Yesterday I wrote about the new Apple TV and I made this offhand remark about app discoverability (emphasis added):
Management woes aside, SketchParty made it onto my Apple TV home screen, while many others that once lived there will be lost to the abyss that is Apple TV App Store discoverability.
At the time, I assumed that most of my readership would just take it with a grain of salt if they didn’t understand the particulars, but if anyone was confused by it, Joe Caiati wrote up an excellently-titled diatribe of the exact issue:
With the announcement of the App Store for the new Apple TV, many developers’ hopes and wishes had finally come true. You could now build and submit apps for the Apple TV much like you would for Mac, iPhone and iPad.
There’s only one problem. You can’t find any of them.
-Joe Caiati, “If This Article Was an Apple TV App, You Probably Wouldn’t Be Able to Find It”, dot info
Joe is completely right. He even goes into the lack of adequate linking infrastructure, as I mentioned at the end of my post, when I stated (emphasis added):
Check out SketchParty on the iOS App Store here and on the Apple TV App Store, to which—much to my chagrin—I cannot directly link.
All that being said, there are definitely some rough edges to the new Apple TV and App Store discoverability is just one of those, albeit an important one to the future of the platform that Apple claims will revolutionize the television landscape. My hope, just like Joe’s, is that Apple deals with these problems quickly.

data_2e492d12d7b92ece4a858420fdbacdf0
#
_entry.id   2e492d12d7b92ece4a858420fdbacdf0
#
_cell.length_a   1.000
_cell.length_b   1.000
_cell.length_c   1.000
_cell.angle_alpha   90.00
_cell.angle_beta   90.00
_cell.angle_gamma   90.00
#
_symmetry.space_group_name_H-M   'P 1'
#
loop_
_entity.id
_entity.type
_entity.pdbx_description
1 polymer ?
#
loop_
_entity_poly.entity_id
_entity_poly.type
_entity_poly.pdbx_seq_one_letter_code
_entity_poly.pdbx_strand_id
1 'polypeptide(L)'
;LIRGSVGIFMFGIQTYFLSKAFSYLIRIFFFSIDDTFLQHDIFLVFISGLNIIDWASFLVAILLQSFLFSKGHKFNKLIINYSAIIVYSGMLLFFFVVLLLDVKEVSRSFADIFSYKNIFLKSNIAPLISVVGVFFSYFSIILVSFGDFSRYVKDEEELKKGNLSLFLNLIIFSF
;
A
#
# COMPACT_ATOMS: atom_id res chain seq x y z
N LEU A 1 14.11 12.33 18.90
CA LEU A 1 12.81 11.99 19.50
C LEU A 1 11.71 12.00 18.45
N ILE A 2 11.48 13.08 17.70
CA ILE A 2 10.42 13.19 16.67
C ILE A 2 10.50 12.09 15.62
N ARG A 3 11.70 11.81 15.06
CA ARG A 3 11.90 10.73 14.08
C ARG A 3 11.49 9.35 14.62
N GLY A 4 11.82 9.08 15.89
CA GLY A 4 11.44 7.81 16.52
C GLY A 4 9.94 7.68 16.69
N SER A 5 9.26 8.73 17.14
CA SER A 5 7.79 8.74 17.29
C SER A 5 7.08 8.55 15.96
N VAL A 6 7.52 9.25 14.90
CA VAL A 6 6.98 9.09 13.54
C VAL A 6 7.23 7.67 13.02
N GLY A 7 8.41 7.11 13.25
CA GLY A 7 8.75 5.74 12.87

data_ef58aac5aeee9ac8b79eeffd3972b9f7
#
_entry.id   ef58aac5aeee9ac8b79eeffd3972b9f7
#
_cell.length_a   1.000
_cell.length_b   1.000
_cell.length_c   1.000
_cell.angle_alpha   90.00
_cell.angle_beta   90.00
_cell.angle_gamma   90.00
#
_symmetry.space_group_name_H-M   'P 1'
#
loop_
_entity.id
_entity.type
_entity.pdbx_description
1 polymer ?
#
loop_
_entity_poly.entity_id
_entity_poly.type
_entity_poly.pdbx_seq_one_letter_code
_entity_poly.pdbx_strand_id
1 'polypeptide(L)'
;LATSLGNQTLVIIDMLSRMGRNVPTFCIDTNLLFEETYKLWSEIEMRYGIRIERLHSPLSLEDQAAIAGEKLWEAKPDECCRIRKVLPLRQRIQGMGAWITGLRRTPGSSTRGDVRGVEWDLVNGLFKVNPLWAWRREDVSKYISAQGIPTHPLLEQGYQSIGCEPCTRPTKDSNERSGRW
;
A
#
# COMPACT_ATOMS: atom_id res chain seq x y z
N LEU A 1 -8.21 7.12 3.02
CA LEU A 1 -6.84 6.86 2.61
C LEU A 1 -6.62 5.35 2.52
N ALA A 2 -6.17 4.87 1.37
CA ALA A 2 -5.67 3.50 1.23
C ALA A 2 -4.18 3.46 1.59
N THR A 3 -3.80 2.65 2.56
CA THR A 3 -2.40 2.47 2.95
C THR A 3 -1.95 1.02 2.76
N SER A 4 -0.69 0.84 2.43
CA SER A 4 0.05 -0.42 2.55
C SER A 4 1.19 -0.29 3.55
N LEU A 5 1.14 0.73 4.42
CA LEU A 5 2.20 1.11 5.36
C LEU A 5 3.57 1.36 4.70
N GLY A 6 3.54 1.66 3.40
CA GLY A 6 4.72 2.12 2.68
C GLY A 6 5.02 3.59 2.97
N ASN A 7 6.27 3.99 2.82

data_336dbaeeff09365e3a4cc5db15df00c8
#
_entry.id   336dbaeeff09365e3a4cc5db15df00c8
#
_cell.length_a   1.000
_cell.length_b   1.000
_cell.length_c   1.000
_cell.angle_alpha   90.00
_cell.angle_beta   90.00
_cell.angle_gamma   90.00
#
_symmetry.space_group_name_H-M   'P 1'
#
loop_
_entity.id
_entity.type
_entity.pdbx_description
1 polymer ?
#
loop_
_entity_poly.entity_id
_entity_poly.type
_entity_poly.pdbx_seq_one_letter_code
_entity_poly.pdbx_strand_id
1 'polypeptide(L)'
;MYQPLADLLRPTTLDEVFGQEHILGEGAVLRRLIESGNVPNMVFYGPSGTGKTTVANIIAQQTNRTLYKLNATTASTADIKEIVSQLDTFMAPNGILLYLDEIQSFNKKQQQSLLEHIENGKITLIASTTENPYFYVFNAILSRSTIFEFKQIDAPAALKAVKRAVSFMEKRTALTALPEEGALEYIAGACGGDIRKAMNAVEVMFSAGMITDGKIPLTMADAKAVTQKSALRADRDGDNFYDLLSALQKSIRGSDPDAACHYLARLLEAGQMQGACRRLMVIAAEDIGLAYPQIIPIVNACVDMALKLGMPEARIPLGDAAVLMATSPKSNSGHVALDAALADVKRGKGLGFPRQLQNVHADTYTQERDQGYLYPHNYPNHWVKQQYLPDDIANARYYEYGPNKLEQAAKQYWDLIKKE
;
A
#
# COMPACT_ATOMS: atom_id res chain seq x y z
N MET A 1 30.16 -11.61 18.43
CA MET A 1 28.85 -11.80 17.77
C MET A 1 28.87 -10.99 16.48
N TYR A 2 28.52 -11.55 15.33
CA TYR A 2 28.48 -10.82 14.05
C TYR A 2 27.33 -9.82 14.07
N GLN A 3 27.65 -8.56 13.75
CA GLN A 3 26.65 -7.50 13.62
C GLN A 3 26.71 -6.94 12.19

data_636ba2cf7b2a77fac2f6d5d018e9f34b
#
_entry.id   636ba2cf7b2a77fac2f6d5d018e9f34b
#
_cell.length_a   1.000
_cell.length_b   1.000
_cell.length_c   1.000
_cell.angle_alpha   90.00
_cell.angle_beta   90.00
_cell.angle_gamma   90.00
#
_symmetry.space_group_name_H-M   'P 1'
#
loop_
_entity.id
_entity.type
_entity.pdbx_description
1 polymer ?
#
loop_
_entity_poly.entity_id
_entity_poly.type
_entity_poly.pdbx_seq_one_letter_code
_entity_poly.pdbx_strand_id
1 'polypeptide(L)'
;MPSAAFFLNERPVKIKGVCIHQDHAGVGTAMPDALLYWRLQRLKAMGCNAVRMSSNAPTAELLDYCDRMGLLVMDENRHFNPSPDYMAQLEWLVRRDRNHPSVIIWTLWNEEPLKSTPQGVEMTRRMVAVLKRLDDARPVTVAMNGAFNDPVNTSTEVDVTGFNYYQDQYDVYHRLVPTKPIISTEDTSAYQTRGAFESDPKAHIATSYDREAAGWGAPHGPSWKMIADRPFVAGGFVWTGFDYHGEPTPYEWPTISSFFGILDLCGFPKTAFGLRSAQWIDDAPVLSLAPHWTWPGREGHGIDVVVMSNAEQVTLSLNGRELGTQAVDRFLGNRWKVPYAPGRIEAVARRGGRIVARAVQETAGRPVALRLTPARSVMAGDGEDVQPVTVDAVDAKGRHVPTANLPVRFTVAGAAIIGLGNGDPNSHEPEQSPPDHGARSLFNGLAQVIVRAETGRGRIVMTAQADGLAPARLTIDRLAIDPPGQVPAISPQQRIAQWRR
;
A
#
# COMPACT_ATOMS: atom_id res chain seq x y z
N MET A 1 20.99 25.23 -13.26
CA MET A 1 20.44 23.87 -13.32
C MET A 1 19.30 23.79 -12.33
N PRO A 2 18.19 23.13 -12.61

Did the Internet community peak at bookmarks? Asked in a different and perhaps more complete way: just as technologies like RSS and email in their purest forms are hard to beat even as technology marches forward, what better technology exists to keep track of information on the ever-expanding Internet than bookmarks? Taken a step further, what better way to share the bookmarked information than a site of your own? As such, I‘ve been reading, which is why I write now.
Working in and having a passion for libraries, I am struck by the fact that the way bookmarks work in the physical world is not directly analogous to bookmarks in the digital world. Bookmarks in the digital world are instead like dog-eared pages or highlighted passages; if you think of the Internet as a single tome, that is. In any case, anything that moves you to deface a book should probably be shared or become immortalized in some other way than just a reference for a future version of yourself.